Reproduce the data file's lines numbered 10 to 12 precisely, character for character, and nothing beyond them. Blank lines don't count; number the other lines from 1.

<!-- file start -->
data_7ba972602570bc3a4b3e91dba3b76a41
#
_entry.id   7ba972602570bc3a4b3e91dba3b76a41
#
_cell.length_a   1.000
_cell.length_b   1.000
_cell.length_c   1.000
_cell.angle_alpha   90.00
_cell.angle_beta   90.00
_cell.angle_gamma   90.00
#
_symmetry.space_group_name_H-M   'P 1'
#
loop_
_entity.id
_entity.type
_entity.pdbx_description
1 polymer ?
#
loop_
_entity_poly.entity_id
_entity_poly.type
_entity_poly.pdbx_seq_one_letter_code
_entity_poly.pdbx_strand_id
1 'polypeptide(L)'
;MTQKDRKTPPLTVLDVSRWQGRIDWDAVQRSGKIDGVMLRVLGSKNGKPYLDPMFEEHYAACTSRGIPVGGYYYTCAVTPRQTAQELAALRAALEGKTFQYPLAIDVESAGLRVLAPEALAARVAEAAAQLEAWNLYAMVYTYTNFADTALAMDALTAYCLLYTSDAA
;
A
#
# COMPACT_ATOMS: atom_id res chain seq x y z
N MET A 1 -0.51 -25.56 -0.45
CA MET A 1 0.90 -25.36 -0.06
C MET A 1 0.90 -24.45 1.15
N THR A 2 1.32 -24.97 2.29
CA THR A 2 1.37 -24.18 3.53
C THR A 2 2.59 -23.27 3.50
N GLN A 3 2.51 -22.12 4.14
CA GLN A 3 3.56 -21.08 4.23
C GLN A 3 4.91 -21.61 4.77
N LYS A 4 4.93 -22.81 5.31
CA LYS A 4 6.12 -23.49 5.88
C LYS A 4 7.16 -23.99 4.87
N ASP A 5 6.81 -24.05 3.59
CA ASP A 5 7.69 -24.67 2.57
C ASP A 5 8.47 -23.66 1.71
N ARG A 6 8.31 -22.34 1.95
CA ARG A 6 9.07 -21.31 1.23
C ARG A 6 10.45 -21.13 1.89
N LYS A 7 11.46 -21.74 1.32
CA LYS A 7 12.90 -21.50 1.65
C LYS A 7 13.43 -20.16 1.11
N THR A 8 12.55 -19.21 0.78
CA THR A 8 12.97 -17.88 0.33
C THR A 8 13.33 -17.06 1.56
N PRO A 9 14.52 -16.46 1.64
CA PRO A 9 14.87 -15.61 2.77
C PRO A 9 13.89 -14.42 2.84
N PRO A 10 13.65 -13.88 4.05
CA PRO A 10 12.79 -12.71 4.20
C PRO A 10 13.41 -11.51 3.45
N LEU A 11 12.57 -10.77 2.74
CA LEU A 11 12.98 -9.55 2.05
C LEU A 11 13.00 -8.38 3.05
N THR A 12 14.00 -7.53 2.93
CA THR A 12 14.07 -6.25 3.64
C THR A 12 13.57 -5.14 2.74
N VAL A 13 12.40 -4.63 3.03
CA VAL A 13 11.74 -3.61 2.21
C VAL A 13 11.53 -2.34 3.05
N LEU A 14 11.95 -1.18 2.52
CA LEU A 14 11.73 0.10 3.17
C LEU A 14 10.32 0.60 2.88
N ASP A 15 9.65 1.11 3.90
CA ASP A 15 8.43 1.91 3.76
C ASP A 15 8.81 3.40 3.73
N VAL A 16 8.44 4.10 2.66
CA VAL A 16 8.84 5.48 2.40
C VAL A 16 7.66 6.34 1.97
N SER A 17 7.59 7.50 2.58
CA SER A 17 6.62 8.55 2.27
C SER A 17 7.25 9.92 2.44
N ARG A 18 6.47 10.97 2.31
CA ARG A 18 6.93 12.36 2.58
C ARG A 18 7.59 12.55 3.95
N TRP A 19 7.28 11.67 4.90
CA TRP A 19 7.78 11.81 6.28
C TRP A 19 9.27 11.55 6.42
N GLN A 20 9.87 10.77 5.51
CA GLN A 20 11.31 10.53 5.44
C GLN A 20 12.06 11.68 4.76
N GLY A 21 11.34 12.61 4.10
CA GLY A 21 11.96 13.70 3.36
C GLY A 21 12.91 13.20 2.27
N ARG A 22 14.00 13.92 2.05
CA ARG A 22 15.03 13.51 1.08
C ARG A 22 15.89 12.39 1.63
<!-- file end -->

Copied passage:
_cell.angle_gamma   90.00
#
_symmetry.space_group_name_H-M   'P 1'